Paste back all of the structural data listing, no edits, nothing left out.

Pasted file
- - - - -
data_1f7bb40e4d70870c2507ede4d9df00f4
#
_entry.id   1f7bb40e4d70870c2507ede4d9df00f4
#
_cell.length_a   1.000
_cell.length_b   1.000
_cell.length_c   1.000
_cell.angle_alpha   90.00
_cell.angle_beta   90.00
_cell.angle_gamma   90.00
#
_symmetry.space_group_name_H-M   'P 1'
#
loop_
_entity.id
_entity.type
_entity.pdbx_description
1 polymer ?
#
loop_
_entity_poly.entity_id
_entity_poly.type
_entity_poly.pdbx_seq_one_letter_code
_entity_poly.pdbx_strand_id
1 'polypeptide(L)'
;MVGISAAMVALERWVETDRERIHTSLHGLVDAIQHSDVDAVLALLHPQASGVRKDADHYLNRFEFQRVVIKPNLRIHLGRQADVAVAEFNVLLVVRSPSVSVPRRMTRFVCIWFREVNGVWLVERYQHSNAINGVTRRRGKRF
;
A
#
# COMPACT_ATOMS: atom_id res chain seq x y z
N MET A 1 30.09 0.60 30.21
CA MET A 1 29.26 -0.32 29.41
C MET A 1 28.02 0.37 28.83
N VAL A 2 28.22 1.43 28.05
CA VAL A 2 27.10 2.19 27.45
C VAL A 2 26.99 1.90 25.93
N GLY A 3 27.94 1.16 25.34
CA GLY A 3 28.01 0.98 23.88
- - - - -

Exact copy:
data_1f7bb40e4d70870c2507ede4d9df00f4
#
_entry.id   1f7bb40e4d70870c2507ede4d9df00f4
#
_cell.length_a   1.000
_cell.length_b   1.000
_cell.length_c   1.000
_cell.angle_alpha   90.00
_cell.angle_beta   90.00
_cell.angle_gamma   90.00
#
_symmetry.space_group_name_H-M   'P 1'
#
loop_
_entity.id
_entity.type
_entity.pdbx_description
1 polymer ?
#
loop_
_entity_poly.entity_id
_entity_poly.type
_entity_poly.pdbx_seq_one_letter_code
_entity_poly.pdbx_strand_id
1 'polypeptide(L)'
;MVGISAAMVALERWVETDRERIHTSLHGLVDAIQHSDVDAVLALLHPQASGVRKDADHYLNRFEFQRVVIKPNLRIHLGRQADVAVAEFNVLLVVRSPSVSVPRRMTRFVCIWFREVNGVWLVERYQHSNAINGVTRRRGKRF
;
A
#
# COMPACT_ATOMS: atom_id res chain seq x y z
N MET A 1 30.09 0.60 30.21
CA MET A 1 29.26 -0.32 29.41
C MET A 1 28.02 0.37 28.83
N VAL A 2 28.22 1.43 28.05
CA VAL A 2 27.10 2.19 27.45
C VAL A 2 26.99 1.90 25.93
N GLY A 3 27.94 1.16 25.34
CA GLY A 3 28.01 0.98 23.88